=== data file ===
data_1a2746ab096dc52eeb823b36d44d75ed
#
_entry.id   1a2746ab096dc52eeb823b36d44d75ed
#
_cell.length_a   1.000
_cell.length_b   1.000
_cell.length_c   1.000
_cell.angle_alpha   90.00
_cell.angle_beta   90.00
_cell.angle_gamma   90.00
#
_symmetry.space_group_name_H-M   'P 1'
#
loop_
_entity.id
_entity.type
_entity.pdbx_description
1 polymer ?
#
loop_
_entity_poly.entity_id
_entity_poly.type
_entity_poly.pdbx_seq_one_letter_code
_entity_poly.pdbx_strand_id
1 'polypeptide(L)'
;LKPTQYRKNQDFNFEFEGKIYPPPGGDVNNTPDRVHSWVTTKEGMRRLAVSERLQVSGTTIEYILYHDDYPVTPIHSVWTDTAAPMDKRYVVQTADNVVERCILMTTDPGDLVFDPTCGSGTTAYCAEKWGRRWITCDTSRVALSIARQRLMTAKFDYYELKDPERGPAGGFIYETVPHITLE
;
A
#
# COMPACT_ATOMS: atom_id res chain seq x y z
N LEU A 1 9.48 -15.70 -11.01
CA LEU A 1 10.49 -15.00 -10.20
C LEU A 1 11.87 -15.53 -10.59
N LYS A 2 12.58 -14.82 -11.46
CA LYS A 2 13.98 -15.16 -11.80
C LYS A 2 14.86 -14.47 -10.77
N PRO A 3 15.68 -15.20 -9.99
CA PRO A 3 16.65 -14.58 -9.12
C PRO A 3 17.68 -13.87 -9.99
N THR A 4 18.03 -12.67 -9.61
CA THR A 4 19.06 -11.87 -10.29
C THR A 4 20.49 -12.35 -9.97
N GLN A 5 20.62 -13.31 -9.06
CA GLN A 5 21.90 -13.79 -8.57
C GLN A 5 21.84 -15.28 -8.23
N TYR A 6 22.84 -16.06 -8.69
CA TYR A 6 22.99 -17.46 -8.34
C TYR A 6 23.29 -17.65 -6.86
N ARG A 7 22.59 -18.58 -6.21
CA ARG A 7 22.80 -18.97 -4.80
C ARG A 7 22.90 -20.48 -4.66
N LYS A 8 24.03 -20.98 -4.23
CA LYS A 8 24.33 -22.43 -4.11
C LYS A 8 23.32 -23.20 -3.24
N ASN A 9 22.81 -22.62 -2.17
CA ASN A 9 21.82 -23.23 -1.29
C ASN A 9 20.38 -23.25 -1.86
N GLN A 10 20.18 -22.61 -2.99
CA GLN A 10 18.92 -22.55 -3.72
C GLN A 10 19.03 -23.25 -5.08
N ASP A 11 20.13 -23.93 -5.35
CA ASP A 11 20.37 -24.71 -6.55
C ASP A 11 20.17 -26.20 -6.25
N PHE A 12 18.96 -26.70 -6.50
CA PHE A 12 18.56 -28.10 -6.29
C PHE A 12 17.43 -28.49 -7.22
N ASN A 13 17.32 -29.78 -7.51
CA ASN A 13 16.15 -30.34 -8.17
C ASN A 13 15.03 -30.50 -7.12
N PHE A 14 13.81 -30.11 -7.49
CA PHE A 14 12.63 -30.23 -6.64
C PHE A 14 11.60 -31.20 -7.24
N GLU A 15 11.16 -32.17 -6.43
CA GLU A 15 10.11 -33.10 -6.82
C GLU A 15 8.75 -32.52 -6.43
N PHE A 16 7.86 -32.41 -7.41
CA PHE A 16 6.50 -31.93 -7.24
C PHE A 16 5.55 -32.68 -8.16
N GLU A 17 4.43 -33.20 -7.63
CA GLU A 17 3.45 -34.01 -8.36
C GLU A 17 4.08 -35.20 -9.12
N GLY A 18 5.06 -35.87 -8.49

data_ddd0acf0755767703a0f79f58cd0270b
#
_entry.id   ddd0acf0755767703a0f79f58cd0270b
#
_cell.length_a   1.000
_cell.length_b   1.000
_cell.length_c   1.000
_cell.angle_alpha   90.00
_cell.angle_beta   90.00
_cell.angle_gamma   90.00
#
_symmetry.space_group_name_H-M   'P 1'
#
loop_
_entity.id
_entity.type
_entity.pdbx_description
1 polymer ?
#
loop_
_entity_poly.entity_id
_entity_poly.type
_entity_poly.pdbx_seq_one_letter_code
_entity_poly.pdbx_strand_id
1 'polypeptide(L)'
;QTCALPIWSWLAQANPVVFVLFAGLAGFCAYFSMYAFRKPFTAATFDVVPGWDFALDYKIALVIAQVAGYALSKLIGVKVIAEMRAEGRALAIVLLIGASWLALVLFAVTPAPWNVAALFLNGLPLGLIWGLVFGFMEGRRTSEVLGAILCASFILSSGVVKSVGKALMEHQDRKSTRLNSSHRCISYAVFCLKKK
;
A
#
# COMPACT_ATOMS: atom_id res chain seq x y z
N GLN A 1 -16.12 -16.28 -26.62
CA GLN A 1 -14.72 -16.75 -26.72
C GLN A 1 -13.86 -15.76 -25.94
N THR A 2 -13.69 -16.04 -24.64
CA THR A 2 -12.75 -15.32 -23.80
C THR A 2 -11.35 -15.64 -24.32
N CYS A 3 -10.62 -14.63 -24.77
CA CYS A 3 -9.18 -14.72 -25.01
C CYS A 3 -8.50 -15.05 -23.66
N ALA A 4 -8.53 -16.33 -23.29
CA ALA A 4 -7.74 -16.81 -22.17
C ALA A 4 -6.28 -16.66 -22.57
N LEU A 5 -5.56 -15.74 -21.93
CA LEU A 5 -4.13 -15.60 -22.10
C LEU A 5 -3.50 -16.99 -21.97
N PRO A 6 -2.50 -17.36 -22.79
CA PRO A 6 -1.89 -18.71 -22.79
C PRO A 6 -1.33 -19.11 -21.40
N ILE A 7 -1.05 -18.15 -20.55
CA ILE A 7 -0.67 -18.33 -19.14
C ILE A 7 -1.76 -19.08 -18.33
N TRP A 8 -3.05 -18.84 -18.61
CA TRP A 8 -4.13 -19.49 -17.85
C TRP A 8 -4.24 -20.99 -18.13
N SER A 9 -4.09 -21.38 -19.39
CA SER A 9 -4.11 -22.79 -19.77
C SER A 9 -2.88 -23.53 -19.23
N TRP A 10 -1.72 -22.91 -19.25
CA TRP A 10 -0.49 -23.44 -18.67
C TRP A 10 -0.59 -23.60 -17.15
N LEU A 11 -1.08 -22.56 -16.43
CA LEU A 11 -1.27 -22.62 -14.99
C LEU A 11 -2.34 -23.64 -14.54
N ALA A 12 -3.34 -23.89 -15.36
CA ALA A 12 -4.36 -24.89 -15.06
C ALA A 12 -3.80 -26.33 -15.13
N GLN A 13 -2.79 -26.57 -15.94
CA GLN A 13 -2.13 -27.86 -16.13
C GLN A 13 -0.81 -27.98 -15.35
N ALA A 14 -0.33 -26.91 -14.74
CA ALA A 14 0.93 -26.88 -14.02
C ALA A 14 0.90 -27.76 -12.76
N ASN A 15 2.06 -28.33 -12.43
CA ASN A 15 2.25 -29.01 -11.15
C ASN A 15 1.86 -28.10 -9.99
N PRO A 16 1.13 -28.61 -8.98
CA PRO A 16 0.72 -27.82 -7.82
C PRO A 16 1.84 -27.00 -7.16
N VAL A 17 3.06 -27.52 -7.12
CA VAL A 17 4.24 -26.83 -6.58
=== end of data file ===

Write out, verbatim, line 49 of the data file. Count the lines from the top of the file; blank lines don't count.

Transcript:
N ARG A 7 22.59 -18.58 -6.21